The Art of Thinking Differently
A frame says a lot about a piece of art. We form judgment immediately. An artwork encased in an ornate golden frame with its title on a little plaque underneath informs us that this is a museum-worthy piece, regardless of what’s on the canvas. There are hundreds of stories about unframed masterpieces by famous artists selling for pennies in thrift shops and yard sales. Or fakes being sold to museums when properly mounted and framed.
The right frame complements the aesthetic of our paintings in a way that adds glamour to our artwork. When displaying our artwork the frame matters - color, finish, craftsmanship, decorations, dings, scrapes, and scratches all speak volumes of how highly we regard our art.
Many competitions, galleries, and shows will even send artwork back if the frame has any imperfections. Since judges and viewers form opinions within the first three seconds of looking at your display, the right frame will help to hold their attention a few seconds longer.
I have a painting I purchased for $25 in a consignment shop that’s been hanging in a back bedroom in my house for about 8 years. I’ve always hated the shiny white frame which did nothing to complement the beautiful green leaves and flowers.
The other day I decided that this painting might look good over my bed if I changed the frame. It’s a huge artwork so rather than buy a new frame for it, I laid it on a table and repainted the frame myself.
When I finished I had a whole new appreciation for the art. The darker, textured frame makes the colors warmer and more inviting. I was curious and decided to investigate the artist (Amanda Richardson) and discovered that nothing in this work was painted, it was done by hand dying, cutting, and collaging tiny bits of silk into a highly detailed image of a garden.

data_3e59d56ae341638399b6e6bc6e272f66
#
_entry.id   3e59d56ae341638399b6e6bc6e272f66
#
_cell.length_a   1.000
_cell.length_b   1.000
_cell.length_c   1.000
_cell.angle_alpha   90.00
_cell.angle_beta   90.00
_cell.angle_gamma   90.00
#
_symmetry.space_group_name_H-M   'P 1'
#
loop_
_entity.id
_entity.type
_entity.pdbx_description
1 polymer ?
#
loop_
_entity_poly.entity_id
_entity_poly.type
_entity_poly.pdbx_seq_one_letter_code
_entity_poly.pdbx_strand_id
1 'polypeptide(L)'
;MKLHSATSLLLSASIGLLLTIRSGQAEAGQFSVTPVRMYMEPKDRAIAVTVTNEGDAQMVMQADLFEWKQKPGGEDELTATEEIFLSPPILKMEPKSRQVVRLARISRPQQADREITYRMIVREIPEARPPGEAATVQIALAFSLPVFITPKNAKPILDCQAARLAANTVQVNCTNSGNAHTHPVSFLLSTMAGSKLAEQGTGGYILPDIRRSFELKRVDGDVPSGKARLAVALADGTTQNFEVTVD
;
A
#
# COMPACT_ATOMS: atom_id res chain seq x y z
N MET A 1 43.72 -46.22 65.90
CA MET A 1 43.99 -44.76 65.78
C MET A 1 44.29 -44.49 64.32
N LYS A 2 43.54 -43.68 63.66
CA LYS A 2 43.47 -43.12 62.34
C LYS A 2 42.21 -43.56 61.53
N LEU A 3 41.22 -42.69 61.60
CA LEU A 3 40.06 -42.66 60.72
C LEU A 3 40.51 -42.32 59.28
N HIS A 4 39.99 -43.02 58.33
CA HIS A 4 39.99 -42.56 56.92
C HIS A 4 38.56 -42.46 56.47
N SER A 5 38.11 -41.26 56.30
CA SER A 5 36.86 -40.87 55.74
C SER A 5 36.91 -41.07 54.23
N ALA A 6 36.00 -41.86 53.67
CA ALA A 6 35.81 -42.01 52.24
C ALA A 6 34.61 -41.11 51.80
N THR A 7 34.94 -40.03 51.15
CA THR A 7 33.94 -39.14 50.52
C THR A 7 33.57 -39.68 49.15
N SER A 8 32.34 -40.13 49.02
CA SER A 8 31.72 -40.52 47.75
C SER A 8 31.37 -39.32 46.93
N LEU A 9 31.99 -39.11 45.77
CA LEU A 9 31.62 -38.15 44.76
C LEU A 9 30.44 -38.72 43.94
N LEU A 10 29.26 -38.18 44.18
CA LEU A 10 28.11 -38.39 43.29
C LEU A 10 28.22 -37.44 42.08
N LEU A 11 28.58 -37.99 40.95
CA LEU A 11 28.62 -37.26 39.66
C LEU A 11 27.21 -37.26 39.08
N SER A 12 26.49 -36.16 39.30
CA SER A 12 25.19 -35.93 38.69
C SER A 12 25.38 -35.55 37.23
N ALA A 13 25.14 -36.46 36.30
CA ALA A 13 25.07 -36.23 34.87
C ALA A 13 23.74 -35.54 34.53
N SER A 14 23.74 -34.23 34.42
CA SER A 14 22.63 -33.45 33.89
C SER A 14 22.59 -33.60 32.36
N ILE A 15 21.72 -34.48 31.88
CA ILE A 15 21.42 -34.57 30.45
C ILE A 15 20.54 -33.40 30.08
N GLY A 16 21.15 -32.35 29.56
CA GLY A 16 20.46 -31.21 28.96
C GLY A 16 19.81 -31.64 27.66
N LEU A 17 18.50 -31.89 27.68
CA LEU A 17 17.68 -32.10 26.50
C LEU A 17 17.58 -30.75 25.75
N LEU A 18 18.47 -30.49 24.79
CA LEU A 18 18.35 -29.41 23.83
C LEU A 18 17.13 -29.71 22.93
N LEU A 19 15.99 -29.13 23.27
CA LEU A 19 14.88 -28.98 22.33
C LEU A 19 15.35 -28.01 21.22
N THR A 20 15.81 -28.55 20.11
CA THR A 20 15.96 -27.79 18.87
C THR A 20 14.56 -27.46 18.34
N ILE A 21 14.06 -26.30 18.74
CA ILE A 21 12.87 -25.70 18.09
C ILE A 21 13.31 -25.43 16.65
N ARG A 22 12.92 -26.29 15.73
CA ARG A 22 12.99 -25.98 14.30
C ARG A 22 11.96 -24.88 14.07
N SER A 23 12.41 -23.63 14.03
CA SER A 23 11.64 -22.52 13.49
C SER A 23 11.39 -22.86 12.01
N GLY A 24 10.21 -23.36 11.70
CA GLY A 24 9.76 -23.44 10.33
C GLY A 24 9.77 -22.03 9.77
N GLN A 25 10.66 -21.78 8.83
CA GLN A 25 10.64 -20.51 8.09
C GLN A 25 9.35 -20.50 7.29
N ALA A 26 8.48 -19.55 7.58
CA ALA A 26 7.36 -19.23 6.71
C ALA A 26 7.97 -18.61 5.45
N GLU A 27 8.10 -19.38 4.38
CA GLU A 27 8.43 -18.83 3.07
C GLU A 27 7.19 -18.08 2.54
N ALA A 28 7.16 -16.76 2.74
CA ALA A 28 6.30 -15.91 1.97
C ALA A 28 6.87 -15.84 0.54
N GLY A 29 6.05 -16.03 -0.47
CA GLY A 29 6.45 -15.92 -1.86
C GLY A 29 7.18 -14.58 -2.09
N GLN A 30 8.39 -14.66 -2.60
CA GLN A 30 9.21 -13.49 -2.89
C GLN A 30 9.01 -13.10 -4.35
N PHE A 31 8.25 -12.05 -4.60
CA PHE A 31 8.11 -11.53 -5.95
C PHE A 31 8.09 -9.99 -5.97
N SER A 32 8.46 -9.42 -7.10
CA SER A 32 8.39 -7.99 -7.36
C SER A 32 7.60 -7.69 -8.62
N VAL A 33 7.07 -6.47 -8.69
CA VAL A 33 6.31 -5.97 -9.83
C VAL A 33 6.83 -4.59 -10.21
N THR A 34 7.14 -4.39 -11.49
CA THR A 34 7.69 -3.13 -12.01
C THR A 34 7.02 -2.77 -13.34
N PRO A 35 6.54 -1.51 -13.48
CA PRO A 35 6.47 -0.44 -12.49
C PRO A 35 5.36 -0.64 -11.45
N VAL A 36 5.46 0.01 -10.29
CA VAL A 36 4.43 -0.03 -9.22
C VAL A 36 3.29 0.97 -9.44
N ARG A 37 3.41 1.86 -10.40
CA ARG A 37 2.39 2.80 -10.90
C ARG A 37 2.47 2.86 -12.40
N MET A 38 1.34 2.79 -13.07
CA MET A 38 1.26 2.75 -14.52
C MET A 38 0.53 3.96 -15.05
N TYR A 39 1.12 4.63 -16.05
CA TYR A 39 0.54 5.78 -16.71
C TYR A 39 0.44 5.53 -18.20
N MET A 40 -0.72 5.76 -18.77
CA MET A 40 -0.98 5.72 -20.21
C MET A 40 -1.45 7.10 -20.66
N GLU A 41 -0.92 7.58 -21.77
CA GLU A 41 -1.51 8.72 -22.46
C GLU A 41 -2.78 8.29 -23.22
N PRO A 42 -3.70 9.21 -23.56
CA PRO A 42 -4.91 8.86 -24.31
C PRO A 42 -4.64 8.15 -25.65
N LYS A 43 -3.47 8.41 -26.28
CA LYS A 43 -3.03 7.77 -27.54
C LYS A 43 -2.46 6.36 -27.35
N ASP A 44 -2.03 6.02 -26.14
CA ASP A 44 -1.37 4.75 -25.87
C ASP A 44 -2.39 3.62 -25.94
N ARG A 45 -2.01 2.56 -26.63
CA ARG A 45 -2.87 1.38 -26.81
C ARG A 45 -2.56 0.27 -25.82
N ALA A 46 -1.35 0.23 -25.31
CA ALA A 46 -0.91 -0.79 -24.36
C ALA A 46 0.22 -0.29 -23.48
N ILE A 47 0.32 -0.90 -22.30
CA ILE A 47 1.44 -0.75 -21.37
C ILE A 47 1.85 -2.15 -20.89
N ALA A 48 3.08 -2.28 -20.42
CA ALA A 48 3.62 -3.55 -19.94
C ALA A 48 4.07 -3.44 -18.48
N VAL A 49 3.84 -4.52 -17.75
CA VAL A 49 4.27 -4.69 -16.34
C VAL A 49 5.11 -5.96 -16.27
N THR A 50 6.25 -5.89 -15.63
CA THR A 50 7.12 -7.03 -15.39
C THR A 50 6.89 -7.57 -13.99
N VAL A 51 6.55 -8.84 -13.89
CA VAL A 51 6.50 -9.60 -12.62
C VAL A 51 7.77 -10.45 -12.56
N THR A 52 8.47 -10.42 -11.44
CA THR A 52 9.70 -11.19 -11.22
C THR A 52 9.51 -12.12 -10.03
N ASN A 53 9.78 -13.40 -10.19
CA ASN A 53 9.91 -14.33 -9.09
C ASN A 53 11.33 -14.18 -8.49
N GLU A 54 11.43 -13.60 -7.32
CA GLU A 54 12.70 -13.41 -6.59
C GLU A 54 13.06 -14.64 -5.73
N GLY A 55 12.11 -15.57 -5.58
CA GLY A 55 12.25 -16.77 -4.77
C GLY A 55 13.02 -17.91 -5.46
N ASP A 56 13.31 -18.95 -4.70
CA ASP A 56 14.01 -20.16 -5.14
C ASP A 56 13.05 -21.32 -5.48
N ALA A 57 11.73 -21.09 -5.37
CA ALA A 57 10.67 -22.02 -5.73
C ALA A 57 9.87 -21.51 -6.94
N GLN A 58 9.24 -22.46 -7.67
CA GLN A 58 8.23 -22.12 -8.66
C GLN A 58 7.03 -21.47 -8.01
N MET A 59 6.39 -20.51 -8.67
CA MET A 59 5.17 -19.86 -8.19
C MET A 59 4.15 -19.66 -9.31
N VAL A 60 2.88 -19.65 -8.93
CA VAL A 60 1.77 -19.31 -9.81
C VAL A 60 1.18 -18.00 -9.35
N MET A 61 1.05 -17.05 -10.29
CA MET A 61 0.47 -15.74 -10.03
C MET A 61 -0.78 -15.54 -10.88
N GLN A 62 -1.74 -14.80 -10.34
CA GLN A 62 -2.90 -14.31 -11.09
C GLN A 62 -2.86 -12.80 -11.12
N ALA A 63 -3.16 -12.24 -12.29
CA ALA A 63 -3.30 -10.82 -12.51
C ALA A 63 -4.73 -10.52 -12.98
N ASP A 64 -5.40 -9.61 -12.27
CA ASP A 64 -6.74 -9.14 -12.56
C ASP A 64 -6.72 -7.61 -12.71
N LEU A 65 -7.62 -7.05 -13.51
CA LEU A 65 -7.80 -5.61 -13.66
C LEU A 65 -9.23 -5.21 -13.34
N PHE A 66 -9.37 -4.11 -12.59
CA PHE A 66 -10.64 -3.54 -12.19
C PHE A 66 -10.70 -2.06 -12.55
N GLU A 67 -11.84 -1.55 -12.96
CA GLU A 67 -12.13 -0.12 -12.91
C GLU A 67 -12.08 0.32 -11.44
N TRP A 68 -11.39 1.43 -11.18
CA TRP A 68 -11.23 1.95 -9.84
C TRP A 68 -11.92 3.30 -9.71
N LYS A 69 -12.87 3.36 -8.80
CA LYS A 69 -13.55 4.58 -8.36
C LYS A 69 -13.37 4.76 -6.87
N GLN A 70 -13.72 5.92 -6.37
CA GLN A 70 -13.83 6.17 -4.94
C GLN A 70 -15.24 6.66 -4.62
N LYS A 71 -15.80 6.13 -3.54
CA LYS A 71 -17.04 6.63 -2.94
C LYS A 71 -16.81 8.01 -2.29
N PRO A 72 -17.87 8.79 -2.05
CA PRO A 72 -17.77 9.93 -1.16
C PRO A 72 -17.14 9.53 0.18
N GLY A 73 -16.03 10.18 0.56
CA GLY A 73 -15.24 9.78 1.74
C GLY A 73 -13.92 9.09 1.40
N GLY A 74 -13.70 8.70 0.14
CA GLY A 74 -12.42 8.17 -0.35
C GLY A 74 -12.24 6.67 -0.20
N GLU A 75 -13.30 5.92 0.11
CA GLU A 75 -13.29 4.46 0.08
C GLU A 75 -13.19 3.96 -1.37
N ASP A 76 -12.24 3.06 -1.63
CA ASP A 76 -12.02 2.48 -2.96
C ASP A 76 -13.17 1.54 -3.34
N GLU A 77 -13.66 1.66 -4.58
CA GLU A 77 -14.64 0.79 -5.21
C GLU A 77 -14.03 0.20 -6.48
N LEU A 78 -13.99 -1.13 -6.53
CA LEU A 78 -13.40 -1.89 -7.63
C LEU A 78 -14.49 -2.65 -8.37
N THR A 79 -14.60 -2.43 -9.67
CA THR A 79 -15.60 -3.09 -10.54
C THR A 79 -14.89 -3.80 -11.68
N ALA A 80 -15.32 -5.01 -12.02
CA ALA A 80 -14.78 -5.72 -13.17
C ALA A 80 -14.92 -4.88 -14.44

Similar works by this artist sell for about $7,500!
Reframing this artwork made me think about what else I might be undervaluing because of its packaging. Where else might I have framed my thinking too early?
A frame around your thinking determines the behaviors you are permitted in any particular situation.
Reframing is changing your interpretation of a situation. So, if I believe that I can never become a “real” artist then I will give up early. I will not produce bad work and persevere throughout the learning process. Reframing my belief that I am unworthy into a belief that I am on the right path and I have work to do to grow gives me more energy to engage with this difficult challenge.
Byron Katie says “it is the mind’s job to be right” and as protection, we naturally focus on the negative, worst-case scenario. She created a series of four questions that she calls “The Work” to help us reframe limiting thoughts and beliefs.
The questions are:
Is it true?
Can you absolutely know it's true?
How do you react when you believe that thought?
Who would you be without the thought?
To regularly practice reframing takes a concerted effort, but one that allows for tremendous rewards. As you consider the way you feel when you believe your thoughts notice how your inner perspective and emotions change as you reframe them.
When we reframe the way we think…it can change the course of our lives.
A frame is a window that does not actually show the outside world. Anything you see through your frame is actually a reflection of what is going on within you.
Seeing yourself as a victim in a world too damaged, too hopeless, too poor, etc. can be reframed by reversing the thought from the problem to the benefit or goal you seek.
My teacher keeps correcting me, so I must be a lousy student’ can become ‘Wow, great! she probably sees a lot of good things in me because she gives me so much attention!’
“Why is this happening to me” can be reframed as “What is this circumstance here to teach me?” As we shift our thinking about each situation, notice the change in emotional tone and the meaning that we give to our life circumstances.